Council of New York Cooperatives & Condominiums
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Legal Issues

Publication Date: Autumn 2000

CNYC president Marc J. Luxemburg, Esq. is an attorney specializing in cooperative and condominium law. In each issue of the CNYC Newsletter he reviews recent court cases that have the potential to answer questions commonly faced by boards of directors as part of their responsibilities. At CNYC's November 12th Housing Conference, Mr. Luxemburg will present his annual review of the year's Significant Legal Decisions.

A judge of the Supreme Court, New York County, has just invalidated New York City's Lead Paint Law, Local Law 38 of 1999, on the grounds that legislation affecting lead paint is an environmental action which requires the filing of an environmental impact statement. Thus, the Court held that the Lead Paint Law was in violation of the State Environmental Quality Review Act as well as the City Environmental Quality Review requirements. New York City Coalition to End Lead Poisoning v Vallone, NYLJ, 10/16/2000, p. 26, c.1 (Sup Ct, NY County, York, J.).

The Lead Paint law had substantially revised the obligation of building owners (which included the City itself) to make repairs to the paint and decorated surfaces of apartments. It essentially required an annual notice to every tenant, and an annual inspection of units with small children, as well as an inspection and repair obligation every time an apartment was sold or re-rented.

Although the law was intended to strike a balance between the rights and obligations of owners and tenants, the court examined the legislative process by which it had been passed. The court believed that the legislation had been rushed to passage with only a perfunctory analysis of the underlying issues. The court engaged in an extensive analysis of the timing of the various drafts of the bill, the hearings on the bill, the notice to the various petitioners, the extent to which they were afforded an opportunity to testify at hearings, and the amount of time that elapsed between the printing of bills and their consideration by the City Council. The court found the analysis by the City Council of the issues was inadequate.

Although it has previously been held that lead paint did not constitute an environmental issue, the court found that it posed a sufficient environmental hazard that the law required an environmental impact statement The court held the State Environmental Quality Review Act, which regulates actions by "agencies", to apply to the City Council in connection with the passage of legislation.

CNYC was an active participant in the negotiations and discussions with the staff of the City Council which led to the passage of this statute. While the statute was not perfect, it represented a balanced approach. We would expect that the City would promptly appeal this decision to an Appellate Court.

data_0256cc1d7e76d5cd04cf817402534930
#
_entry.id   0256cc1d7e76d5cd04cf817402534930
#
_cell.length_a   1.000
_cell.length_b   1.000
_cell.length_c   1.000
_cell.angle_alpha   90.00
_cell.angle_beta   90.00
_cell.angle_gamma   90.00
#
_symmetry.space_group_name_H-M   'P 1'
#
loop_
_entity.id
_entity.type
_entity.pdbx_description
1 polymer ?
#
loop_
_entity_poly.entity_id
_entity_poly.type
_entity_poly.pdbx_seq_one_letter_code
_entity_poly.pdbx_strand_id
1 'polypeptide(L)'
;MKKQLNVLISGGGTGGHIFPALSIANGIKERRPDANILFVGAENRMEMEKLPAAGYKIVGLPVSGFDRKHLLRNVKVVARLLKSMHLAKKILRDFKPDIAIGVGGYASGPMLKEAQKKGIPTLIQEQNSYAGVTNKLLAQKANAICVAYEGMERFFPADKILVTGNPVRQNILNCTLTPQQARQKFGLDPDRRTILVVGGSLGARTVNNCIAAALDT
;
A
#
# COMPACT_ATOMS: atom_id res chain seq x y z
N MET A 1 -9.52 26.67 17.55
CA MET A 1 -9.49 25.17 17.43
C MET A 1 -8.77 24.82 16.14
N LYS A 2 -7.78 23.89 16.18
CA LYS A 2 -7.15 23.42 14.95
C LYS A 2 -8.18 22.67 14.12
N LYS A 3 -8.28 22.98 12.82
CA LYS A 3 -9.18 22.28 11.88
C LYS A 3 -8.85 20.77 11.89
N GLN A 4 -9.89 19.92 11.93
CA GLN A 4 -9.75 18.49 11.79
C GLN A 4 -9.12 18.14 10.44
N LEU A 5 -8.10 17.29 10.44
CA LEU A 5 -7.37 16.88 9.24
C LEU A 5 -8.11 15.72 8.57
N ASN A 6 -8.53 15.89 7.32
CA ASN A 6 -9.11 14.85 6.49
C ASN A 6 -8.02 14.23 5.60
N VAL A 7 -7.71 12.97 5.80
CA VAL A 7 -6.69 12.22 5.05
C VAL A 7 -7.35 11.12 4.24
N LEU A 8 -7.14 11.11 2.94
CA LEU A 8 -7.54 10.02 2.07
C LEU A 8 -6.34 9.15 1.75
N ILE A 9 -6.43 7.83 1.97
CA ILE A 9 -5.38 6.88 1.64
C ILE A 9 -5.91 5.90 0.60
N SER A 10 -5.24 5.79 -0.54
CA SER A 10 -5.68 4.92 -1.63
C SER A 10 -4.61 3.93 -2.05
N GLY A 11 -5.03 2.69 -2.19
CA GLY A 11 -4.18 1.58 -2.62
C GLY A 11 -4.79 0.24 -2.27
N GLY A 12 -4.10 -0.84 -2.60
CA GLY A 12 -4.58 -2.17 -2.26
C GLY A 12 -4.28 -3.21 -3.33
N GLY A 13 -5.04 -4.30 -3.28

In Paikoff v. Harris, NYLJ,10/20/99, P 32, C 2 (App T 2nd Dept), the court held that a tenant that takes possession of an "unsold" apartment in a cooperative subsequent to the building being converted to cooperative status is a non-purchasing tenant entitled to renewal rights as against a sponsor who continues as the owner of such apartment. The courts in the 1st Department have not followed this decision, and recent decisions continued the dichotomy between the two departments.

In Jonas Equities, Inc v. McLawrence, NYLJ, 8/31/2000, P 28, C 3 (Civil Court Kings Co.) the tenant had occupied the apartment prior to conversion. The sponsor brought an action to remove the tenant, and the parties entered into a stipulation of settlement whereby the tenant agreed to vacate the apartment. The tenant was not represented by counsel. Subsequently, after the time to vacate expired, the tenant brought an order to show cause seeking to set aside the stipulation stating that she had been ignorant of her rights when she entered into the stipulation. The fact that the tenant was ignorant of her rights was held to be good cause to allow her to avoid the stipulation. As determined by this judge, it is the public policy of the State according to the Paikoff case, to prohibit non purchasing tenants from bring evicted.

In contrast, in Parkchester Preservation Co., LLP. v Hanks et. al, 2000 WL 1511310 (Civil Court, Bronx Co., July 13, 2000) the court was faced with a motion to dismiss a number of hold over proceedings brought to evict non purchasing occupants of condominium apartments in Parkchester. It appeared that the petitioner was not the condominium sponsor, since it had purchased a large number of units from the sponsor, and that none of the tenants were in physical occupancy at the time that the building had converted to condominium status. Accordingly the court found dismissal of the petitions would endow the tenants with a perpetual tenancy exempt from the limitations set forth in their leases, and that the tenants did not come within the definition of the statute. Accordingly the court refused to apply the Paikoff decision, and granted judgment of possession of the apartments to the petitioner.

Thus the dichotomy between the first department and the second department as to the interpretation of the Martin Act continues. We await further legislative or judicial clarification of this issue.



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